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Protecting Children’s Right of Publicity

April 24, 2023

Prof. Jennifer Rothman recently penned a piece at Slate exploring the “growing threat to the next Brooke Shields of the world.”

In “What Happened to Brooke Shields Was Awful. It Could Have Been Worse.” at Slate, Jennifer E. Rothman, Nicholas F. Gallicchio Professor of Law, explains why it is important to ensure that children retain their rights to their own identity through the lens of the history of the exploitation of child performers. 

Rothman is nationally recognized for her scholarship in the field of intellectual property law. She is the leading expert on the right of publicity and is frequently sought after to consult on legislation, high-profile litigation, and the development of creative projects. Rothman holds a secondary appointment at Penn’s Annenberg School for Communication.

Rothman’s book, The Right of Publicity: Privacy Reimagined for a Public World, published by Harvard University Press, addresses some of these concerns in what has been described as the “definitive biography of the right of publicity.” Her essays and articles regularly appear in top law reviews and journals; “Navigating the Identity Thicket: Trademark’s Lost Theory of Personality, the Right of Publicity, and Preemption” was published in the Harvard Law Review in 2022 and featured in Advances in Research, the University of Pennsylvania Carey Law School’s annual premier publication that highlights outstanding faculty research and scholarship.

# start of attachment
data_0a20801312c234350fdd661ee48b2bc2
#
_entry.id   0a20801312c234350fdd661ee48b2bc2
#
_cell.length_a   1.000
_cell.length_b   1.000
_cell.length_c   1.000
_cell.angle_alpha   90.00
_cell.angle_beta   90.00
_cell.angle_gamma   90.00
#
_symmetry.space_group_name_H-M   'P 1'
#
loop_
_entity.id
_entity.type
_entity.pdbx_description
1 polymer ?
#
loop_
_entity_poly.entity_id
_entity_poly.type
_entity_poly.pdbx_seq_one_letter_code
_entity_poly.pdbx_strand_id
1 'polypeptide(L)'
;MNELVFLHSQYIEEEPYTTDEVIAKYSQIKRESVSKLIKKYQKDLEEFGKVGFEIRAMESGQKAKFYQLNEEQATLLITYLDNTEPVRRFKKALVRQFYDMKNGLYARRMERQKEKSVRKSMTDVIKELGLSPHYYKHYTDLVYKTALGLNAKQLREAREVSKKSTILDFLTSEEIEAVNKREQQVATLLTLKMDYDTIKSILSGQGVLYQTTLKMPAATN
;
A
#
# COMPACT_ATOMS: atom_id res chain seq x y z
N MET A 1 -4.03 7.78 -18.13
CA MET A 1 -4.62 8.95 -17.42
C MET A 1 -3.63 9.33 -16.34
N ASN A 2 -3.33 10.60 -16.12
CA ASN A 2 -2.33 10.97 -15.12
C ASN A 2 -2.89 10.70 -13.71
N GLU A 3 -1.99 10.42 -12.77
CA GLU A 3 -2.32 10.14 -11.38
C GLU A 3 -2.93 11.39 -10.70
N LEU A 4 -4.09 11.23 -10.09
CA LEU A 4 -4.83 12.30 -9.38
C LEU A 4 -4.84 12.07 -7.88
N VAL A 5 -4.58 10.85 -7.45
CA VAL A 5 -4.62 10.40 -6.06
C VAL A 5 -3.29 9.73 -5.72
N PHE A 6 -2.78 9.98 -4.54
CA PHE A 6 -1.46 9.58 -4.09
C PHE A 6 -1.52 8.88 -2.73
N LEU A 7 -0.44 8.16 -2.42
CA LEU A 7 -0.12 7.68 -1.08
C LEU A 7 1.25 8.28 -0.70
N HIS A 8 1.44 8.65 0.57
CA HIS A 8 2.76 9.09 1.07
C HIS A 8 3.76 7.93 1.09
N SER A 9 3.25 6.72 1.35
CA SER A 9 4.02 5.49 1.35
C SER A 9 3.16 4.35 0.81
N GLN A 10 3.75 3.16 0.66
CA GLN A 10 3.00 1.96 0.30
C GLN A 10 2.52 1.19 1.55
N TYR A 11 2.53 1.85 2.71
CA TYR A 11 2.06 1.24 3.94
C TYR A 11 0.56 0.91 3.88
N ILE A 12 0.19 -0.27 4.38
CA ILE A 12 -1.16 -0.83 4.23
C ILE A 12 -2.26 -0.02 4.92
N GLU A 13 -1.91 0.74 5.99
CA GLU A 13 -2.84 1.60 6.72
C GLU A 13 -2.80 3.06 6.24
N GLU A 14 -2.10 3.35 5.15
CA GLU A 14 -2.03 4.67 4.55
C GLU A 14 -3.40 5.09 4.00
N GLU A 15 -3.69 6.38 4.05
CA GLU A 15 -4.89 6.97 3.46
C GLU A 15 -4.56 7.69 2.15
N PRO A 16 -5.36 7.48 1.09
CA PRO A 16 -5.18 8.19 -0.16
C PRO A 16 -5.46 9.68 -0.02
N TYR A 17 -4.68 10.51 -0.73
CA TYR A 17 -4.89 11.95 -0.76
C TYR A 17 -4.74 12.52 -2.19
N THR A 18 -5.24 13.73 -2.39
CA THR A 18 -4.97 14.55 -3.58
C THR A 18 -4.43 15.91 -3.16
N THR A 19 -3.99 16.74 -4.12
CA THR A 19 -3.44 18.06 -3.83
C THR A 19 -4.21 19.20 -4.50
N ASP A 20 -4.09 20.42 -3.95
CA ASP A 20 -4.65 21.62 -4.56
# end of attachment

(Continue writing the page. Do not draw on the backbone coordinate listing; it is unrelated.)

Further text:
Rothman has also created Rothman’s Roadmap to the Right of Publicity, an online resource that provides a comprehensive analysis of state right of publicity laws and commentary on recent cases and legislation.

From Slate:

Jennifer E. Rothman, Nicholas F. Gallicchio Professor of Law Jennifer E. Rothman, Nicholas F. Gallicchio Professor of LawMuch of the recent coverage of the new Brooke Shields documentary on Hulu rightly focuses on the chilling exploitation and sexualization of the star as a child, and then celebrates how far we have come, noting that sexualized and sexist depictions of a young actress would not be tolerated in the same way today. Lost in these (perhaps overly) hopeful visions of progress is the story of a growing threat to the next Brooke Shields of the world. There is a growing trend in states across the country of making the rights to a person’s own name, likeness, and voice transferable to others. Protection against unauthorized uses of one’s name or likeness is a good thing, but allowing the transfer of such rights is not. Once someone’s identity is transferable, then troubled and financially strapped parents (like Shields’ mom), as well as predatory agents, managers, companies, and organizations, will be armed with the ability to strip anyone, including aspiring models, actors, musicians, and student-athletes, of their rights to their own identities… . 

Read Rothman’s full piece at Slate.